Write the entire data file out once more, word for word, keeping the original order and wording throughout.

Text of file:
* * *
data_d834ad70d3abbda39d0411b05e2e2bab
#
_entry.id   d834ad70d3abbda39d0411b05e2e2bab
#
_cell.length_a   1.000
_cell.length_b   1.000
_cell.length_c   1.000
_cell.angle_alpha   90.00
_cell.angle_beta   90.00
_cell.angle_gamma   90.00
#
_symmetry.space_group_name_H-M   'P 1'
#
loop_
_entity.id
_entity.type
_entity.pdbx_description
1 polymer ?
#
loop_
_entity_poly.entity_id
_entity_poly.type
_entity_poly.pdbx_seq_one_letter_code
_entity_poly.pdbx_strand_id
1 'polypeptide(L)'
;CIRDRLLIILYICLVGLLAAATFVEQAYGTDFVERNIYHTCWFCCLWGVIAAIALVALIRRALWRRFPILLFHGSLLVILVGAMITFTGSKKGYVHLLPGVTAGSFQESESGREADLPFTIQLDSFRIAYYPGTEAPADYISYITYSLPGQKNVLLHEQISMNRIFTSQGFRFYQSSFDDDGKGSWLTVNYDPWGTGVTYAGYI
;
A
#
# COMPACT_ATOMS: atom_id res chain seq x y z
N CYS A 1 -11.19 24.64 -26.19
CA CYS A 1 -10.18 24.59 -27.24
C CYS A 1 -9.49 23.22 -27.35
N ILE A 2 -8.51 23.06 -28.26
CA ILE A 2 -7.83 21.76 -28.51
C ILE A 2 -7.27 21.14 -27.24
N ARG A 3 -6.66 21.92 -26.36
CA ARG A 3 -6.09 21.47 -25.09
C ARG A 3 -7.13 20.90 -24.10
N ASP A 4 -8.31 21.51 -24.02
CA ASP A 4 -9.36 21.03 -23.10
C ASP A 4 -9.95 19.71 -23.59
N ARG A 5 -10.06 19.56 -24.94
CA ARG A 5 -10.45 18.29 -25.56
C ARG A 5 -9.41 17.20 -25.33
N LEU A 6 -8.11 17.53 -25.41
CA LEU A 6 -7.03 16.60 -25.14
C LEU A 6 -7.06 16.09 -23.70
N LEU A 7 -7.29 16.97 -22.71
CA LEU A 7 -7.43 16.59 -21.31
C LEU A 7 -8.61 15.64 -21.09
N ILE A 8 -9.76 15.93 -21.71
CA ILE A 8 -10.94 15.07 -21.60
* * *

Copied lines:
data_d834ad70d3abbda39d0411b05e2e2bab
#
_entry.id   d834ad70d3abbda39d0411b05e2e2bab
#
_cell.length_a   1.000
_cell.length_b   1.000
_cell.length_c   1.000
_cell.angle_alpha   90.00
_cell.angle_beta   90.00
_cell.angle_gamma   90.00
#
_symmetry.space_group_name_H-M   'P 1'
#
loop_
_entity.id
_entity.type
_entity.pdbx_description
1 polymer ?
#
loop_
_entity_poly.entity_id
_entity_poly.type
_entity_poly.pdbx_seq_one_letter_code
_entity_poly.pdbx_strand_id
1 'polypeptide(L)'
;CIRDRLLIILYICLVGLLAAATFVEQAYGTDFVERNIYHTCWFCCLWGVIAAIALVALIRRALWRRFPILLFHGSLLVILVGAMITFTGSKKGYVHLLPGVTAGSFQESESGREADLPFTIQLDSFRIAYYPGTEAPADYISYITYSLPGQKNVLLHEQISMNRIFTSQGFRFYQSSFDDDGKGSWLTVNYDPWGTGVTYAGYI
;
A
#
# COMPACT_ATOMS: atom_id res chain seq x y z
N CYS A 1 -11.19 24.64 -26.19
CA CYS A 1 -10.18 24.59 -27.24
C CYS A 1 -9.49 23.22 -27.35
N ILE A 2 -8.51 23.06 -28.26
CA ILE A 2 -7.83 21.76 -28.51
C ILE A 2 -7.27 21.14 -27.24
N ARG A 3 -6.66 21.92 -26.36
CA ARG A 3 -6.09 21.47 -25.09
C ARG A 3 -7.13 20.90 -24.10
N ASP A 4 -8.31 21.51 -24.02
CA ASP A 4 -9.36 21.03 -23.10
C ASP A 4 -9.95 19.71 -23.59
N ARG A 5 -10.06 19.56 -24.94
CA ARG A 5 -10.45 18.29 -25.56
C ARG A 5 -9.41 17.20 -25.33
N LEU A 6 -8.11 17.53 -25.41
CA LEU A 6 -7.03 16.60 -25.14
C LEU A 6 -7.06 16.09 -23.70
N LEU A 7 -7.29 16.97 -22.71
CA LEU A 7 -7.43 16.59 -21.31
C LEU A 7 -8.61 15.64 -21.09
N ILE A 8 -9.76 15.93 -21.71
CA ILE A 8 -10.94 15.07 -21.60